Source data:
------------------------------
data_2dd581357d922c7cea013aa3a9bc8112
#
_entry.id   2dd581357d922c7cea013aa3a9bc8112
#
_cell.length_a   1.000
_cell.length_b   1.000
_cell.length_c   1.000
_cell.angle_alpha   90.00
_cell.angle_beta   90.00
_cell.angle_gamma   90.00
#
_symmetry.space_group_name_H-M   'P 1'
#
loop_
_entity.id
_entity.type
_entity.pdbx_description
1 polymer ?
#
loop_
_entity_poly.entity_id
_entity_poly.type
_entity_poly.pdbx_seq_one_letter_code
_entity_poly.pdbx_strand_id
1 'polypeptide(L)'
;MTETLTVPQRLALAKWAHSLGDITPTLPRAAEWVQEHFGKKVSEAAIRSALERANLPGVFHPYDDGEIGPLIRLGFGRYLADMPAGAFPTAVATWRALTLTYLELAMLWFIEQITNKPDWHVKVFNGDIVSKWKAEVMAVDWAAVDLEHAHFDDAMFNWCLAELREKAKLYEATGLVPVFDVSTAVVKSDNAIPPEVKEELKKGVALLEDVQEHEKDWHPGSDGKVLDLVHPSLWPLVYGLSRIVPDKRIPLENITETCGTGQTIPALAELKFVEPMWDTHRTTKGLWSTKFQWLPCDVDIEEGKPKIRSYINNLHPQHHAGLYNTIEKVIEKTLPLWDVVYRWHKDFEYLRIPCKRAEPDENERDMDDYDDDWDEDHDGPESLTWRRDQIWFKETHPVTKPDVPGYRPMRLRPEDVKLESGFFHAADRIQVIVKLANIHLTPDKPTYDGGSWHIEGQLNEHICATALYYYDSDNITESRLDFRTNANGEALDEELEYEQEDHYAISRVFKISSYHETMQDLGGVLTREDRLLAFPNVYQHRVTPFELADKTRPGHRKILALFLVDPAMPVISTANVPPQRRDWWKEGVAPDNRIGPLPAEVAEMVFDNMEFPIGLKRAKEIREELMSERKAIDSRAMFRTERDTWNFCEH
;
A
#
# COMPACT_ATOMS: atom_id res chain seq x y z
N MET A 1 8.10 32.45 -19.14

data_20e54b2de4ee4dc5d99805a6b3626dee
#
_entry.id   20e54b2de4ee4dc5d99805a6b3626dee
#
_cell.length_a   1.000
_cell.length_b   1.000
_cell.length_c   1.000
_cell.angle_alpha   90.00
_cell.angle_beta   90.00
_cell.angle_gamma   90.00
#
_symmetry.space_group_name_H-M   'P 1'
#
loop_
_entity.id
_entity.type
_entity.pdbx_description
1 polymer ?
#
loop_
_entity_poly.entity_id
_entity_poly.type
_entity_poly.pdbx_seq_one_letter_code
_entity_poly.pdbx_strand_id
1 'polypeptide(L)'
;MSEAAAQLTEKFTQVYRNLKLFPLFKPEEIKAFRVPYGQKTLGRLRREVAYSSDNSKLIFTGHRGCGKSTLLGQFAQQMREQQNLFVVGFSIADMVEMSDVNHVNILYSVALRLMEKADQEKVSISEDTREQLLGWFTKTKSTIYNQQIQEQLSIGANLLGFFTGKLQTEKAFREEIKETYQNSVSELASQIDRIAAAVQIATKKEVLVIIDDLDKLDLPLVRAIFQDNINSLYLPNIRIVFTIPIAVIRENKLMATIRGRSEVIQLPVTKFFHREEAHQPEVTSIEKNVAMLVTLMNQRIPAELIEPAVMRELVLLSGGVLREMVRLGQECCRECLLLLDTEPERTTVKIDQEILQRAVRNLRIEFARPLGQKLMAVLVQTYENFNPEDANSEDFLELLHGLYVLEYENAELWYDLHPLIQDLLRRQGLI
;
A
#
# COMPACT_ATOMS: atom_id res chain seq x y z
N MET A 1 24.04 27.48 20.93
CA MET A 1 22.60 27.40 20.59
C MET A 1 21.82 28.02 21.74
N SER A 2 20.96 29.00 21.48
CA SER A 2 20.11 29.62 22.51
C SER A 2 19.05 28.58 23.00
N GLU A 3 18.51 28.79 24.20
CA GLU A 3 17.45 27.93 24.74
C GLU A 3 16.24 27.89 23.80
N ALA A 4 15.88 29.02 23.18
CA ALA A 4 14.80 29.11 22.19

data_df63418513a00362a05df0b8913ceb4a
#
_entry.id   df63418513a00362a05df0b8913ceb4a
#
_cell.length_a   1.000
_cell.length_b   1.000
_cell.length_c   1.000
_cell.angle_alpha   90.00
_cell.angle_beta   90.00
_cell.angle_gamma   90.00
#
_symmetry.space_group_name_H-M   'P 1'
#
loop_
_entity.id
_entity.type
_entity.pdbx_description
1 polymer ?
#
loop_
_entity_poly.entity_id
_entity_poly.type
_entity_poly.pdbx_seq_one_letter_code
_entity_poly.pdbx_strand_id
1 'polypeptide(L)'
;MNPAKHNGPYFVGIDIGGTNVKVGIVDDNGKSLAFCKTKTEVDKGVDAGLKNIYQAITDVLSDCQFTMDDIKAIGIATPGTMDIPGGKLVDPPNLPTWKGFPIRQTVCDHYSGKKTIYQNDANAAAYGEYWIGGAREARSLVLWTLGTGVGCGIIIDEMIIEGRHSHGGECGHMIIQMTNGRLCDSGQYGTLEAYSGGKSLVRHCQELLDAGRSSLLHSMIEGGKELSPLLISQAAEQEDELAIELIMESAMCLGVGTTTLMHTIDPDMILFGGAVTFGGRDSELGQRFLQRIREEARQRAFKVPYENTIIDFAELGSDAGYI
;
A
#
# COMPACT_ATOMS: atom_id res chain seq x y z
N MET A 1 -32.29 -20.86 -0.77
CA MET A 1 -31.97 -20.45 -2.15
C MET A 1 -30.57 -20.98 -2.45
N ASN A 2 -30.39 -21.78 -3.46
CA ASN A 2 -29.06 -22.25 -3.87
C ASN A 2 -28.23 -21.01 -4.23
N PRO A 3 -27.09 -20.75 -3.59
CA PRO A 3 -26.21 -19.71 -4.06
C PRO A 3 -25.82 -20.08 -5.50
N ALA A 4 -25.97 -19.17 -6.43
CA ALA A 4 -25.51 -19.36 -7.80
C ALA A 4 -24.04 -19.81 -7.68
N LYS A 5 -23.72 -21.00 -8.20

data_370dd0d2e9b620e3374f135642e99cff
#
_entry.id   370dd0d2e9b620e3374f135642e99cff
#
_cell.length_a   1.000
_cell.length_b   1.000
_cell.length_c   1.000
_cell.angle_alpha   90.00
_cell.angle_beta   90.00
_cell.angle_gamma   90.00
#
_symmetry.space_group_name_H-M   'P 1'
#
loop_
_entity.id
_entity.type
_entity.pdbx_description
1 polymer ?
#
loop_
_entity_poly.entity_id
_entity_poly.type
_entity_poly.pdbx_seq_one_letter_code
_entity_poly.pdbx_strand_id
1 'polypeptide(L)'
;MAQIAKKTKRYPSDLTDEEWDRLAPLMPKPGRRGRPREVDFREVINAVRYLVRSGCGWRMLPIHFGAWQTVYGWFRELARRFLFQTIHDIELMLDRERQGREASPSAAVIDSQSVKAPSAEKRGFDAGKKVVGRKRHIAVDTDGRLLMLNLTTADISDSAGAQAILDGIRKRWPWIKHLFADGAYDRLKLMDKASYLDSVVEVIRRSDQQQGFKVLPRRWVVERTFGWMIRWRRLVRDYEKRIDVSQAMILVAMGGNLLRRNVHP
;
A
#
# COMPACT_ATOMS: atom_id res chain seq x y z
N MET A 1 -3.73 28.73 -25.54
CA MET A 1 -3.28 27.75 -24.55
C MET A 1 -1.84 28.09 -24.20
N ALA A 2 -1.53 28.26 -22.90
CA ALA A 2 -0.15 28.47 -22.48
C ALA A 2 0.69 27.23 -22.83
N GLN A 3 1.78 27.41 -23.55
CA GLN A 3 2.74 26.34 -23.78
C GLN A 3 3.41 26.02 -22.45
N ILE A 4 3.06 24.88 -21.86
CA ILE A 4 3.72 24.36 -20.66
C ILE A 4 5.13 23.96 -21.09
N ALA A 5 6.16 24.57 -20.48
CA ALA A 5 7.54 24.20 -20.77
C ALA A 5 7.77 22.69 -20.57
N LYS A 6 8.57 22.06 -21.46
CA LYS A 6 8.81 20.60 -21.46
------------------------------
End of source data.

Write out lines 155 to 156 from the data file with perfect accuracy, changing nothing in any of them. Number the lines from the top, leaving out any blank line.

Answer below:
N ILE A 4 3.06 24.88 -21.86
CA ILE A 4 3.72 24.36 -20.66